The first of a series of health-related educational shorts produced by the Disney studios and the Coordinator of Inter-American Affairs for showing in Latin America. It was also the only one to use established Disney characters (the Seven Dwarfs).

In this propaganda short, the viewers are taught about how the mosquito can spread malaria. A young mosquito flies into a house and consumes the blood of an infected human. She then consumes the blood of a healthy human, transmitting the disease into him. It turns out that this is actually a film within a film and the Seven Dwarves are watching it. They volunteer to get rid of the mosquito by destroying her breeding grounds.

A Spanish-language version of the film:

Fighting malaria in the U.S. became a grand campaign in Franklin Roosevelt’s administration. Roosevelt administration officials saw malaria as a sapper of wealth, especially in the rural south. Part of the charge of the Tennessee Valley Authority was to wipe out malaria. By 1932, public health agencies in malaria-affected counties were beefed up to be able to promptly diagnose and treat human victims of malaria. TVA taught methods of drying up mosquito breeding places around homes and outdoor work areas. Sustained campaigns urged people to make their homes tighter, against weather, and to install screens on windows and doors to prevent mosquito entry especially at peak biting periods, dusk to after midnight.

U.S. malaria deaths and infections plunged by 90% between 1933 and 1942 — just in time to allow southern military bases to be used for training activities for World War II. After the war, the malaria-fighting forces of the government became the foundation for the Centers for Disease Control (CDC). With the introduction of DDT after 1945, CDC had another weapon to completely wipe out the remaining 10% of malaria cases and deaths.

It’s worth noting that in the end, it is the disease malaria that is eradicated, not the mosquitoes. In most places in the world, eradication of a local population of disease carriers is a temporary thing. A few remaining, resistant-to-pesticide-or-method mosquitoes can and do quickly breed a new population of hardier insects, and often surrounding populations will contribute new genetic material. Eradication of a vector-borne disease requires curing the disease in humans, so that when the mosquitoes come roaring back, they have no well of disease from which to draw new infection.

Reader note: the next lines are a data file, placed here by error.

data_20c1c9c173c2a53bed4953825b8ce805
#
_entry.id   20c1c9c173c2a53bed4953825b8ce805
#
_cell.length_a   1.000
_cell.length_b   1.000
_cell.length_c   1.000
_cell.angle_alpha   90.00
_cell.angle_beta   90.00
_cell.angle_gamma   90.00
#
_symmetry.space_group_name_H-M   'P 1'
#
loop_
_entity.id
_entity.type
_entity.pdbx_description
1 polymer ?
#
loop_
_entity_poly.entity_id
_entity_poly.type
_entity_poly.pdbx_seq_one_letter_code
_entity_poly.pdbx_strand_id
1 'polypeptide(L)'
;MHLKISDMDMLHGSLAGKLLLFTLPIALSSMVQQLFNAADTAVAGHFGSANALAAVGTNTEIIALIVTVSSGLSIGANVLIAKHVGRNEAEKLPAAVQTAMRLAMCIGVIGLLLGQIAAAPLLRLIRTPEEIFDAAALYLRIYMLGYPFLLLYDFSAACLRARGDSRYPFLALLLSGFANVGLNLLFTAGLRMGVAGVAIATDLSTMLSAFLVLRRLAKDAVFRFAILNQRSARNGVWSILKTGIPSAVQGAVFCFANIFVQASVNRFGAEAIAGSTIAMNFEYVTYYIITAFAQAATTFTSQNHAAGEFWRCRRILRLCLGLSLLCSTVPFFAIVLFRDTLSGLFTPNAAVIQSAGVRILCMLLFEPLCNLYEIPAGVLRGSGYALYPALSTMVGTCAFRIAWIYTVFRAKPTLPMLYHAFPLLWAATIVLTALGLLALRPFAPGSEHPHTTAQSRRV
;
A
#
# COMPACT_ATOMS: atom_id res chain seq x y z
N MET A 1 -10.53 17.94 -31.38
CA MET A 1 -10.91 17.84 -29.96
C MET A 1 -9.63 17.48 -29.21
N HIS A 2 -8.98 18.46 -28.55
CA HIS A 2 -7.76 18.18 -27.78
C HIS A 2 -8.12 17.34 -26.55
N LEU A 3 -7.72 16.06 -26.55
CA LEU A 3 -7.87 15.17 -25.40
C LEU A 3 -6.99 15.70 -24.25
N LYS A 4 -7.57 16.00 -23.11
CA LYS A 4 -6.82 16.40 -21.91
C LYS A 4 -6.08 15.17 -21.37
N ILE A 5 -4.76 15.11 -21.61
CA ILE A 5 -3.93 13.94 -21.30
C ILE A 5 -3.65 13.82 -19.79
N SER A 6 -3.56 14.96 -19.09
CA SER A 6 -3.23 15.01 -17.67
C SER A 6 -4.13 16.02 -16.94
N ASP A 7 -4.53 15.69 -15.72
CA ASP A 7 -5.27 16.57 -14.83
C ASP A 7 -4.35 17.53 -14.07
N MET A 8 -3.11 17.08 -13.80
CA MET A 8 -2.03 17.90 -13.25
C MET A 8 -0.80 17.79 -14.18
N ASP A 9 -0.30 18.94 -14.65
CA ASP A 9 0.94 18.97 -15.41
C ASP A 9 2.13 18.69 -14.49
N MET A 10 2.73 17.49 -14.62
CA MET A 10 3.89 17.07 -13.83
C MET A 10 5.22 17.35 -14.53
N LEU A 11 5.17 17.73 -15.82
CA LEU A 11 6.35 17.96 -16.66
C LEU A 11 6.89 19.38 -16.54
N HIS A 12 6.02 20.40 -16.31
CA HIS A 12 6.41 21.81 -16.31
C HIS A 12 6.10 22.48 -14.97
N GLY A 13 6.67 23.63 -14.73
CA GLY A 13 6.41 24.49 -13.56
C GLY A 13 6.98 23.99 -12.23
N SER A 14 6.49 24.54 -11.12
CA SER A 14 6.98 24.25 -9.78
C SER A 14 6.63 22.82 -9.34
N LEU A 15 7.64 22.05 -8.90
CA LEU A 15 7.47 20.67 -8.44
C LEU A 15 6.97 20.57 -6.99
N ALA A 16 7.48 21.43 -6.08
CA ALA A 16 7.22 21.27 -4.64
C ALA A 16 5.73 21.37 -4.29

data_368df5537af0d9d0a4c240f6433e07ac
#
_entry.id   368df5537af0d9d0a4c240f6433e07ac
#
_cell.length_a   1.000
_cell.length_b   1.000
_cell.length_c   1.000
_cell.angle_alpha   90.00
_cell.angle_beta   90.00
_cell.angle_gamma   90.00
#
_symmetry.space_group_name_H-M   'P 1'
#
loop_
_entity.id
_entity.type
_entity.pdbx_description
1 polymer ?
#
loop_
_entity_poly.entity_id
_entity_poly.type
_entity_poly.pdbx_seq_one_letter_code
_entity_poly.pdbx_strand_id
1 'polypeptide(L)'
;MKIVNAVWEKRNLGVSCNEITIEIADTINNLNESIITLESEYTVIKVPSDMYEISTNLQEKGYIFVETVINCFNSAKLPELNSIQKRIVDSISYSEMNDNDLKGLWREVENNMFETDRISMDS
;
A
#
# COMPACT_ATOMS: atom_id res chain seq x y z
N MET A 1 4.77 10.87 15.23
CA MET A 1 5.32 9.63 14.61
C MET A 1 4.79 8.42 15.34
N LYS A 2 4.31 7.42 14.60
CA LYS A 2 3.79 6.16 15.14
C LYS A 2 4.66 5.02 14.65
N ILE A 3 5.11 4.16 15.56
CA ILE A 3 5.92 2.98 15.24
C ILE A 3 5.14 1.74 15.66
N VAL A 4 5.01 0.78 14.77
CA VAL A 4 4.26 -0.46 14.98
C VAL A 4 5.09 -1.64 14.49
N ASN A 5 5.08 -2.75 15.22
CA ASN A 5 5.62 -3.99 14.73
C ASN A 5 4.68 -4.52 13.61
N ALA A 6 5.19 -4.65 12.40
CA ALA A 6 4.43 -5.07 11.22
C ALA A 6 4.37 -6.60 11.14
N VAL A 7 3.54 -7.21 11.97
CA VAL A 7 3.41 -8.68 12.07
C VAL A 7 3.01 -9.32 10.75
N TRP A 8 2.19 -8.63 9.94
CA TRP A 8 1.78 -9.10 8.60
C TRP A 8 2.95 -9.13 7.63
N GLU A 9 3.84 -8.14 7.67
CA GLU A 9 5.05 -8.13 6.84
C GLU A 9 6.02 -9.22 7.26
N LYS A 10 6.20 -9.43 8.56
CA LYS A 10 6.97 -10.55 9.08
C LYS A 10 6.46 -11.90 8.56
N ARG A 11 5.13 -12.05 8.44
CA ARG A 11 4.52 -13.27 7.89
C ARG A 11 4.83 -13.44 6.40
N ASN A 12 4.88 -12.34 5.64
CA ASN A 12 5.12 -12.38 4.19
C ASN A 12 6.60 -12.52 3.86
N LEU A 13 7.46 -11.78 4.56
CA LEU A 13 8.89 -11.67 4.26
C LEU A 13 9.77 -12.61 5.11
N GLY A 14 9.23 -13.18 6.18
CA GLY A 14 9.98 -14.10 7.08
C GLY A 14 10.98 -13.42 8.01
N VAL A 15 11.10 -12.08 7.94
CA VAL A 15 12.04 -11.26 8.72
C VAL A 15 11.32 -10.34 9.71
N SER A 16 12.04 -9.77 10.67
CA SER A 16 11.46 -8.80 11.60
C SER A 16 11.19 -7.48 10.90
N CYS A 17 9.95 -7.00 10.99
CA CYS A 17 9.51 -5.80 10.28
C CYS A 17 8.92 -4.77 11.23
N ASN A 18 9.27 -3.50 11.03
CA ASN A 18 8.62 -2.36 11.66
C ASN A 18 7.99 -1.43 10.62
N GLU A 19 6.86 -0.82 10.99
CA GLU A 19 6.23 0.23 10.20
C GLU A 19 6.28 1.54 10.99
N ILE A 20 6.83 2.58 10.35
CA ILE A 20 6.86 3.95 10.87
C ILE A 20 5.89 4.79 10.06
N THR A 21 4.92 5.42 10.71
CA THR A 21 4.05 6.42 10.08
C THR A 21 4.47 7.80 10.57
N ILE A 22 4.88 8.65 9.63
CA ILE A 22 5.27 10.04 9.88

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Quote of the Moment: John Kennedy is a citizen of Berlin, June 26, 1963 (53 years ago)

June 26, 2016

Rare color photograph of President John Kennedy addressing a crowd in the then-divided city of Berlin, June 26, 1963

Rare color photograph of President John Kennedy addressing a crowd in the then-divided city of Berlin, June 26, 1963

Let us remember ties that bind our nations in brotherhood with other nations, including especially the memorable speech of  U.S. President John F. Kennedy on this day, in Berlin, in 1963.

From the Smithsonian Magazine site:

June 26, 1963: “Ich bin ein Berliner”

In West Berlin, President John F. Kennedy delivers the famous speech in which he declares, “Ich bin ein Berliner.” Meaning literally “I am a citizen of Berlin,” the statement shows U.S. solidarity with democratic West Berlin, surrounded by communist territory.

View a video of President Kennedy’s speech at American Rhetoric, Top 100 Speeches.

Kennedy’s entire speech was good. It was well drafted and well delivered, taking advantage of the dramatic setting and the dramatic moment. John Kennedy well understood how to give a speech, too.

Below is most of the speech, nearly five minutes’ worth, from a YouTube file — another indication that schools need to open up their filters to allow at least some of the best YouTube material through: